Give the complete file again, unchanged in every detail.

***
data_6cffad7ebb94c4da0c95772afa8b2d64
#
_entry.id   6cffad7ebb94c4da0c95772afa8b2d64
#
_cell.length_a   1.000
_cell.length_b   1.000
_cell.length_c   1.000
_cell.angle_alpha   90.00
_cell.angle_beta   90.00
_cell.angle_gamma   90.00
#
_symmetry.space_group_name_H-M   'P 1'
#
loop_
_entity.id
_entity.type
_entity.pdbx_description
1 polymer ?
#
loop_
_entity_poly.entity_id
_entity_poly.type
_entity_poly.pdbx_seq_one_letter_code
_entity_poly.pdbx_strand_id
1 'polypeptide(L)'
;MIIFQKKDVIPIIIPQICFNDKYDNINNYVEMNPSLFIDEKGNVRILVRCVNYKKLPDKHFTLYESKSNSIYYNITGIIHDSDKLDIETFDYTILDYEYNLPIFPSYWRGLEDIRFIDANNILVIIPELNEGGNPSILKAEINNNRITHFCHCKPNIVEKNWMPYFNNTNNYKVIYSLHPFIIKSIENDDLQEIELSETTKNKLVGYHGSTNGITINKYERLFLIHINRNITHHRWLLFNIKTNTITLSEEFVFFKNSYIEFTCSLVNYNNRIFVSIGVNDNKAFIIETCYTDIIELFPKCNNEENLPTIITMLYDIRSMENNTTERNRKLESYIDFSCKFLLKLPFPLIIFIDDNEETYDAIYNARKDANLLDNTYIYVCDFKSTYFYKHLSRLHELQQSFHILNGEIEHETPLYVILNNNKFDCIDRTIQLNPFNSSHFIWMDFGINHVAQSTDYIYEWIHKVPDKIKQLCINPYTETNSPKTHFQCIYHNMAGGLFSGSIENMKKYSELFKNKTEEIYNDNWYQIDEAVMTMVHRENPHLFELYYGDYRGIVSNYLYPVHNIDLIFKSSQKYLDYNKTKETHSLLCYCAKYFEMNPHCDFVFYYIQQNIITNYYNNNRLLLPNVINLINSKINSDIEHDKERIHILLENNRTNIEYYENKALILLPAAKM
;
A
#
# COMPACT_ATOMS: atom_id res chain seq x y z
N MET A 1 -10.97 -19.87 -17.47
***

data_6cffad7ebb94c4da0c95772afa8b2d64
#
_entry.id   6cffad7ebb94c4da0c95772afa8b2d64
#
_cell.length_a   1.000
_cell.length_b   1.000
_cell.length_c   1.000
_cell.angle_alpha   90.00
_cell.angle_beta   90.00
_cell.angle_gamma   90.00
#
_symmetry.space_group_name_H-M   'P 1'
#
loop_
_entity.id
_entity.type
_entity.pdbx_description
1 polymer ?
#
loop_
_entity_poly.entity_id
_entity_poly.type
_entity_poly.pdbx_seq_one_letter_code
_entity_poly.pdbx_strand_id
1 'polypeptide(L)'
;MIIFQKKDVIPIIIPQICFNDKYDNINNYVEMNPSLFIDEKGNVRILVRCVNYKKLPDKHFTLYESKSNSIYYNITGIIHDSDKLDIETFDYTILDYEYNLPIFPSYWRGLEDIRFIDANNILVIIPELNEGGNPSILKAEINNNRITHFCHCKPNIVEKNWMPYFNNTNNYKVIYSLHPFIIKSIENDDLQEIELSETTKNKLVGYHGSTNGITINKYERLFLIHINRNITHHRWLLFNIKTNTITLSEEFVFFKNSYIEFTCSLVNYNNRIFVSIGVNDNKAFIIETCYTDIIELFPKCNNEENLPTIITMLYDIRSMENNTTERNRKLESYIDFSCKFLLKLPFPLIIFIDDNEETYDAIYNARKDANLLDNTYIYVCDFKSTYFYKHLSRLHELQQSFHILNGEIEHETPLYVILNNNKFDCIDRTIQLNPFNSSHFIWMDFGINHVAQSTDYIYEWIHKVPDKIKQLCINPYTETNSPKTHFQCIYHNMAGGLFSGSIENMKKYSELFKNKTEEIYNDNWYQIDEAVMTMVHRENPHLFELYYGDYRGIVSNYLYPVHNIDLIFKSSQKYLDYNKTKETHSLLCYCAKYFEMNPHCDFVFYYIQQNIITNYYNNNRLLLPNVINLINSKINSDIEHDKERIHILLENNRTNIEYYENKALILLPAAKM
;
A
#
# COMPACT_ATOMS: atom_id res chain seq x y z
N MET A 1 -10.97 -19.87 -17.47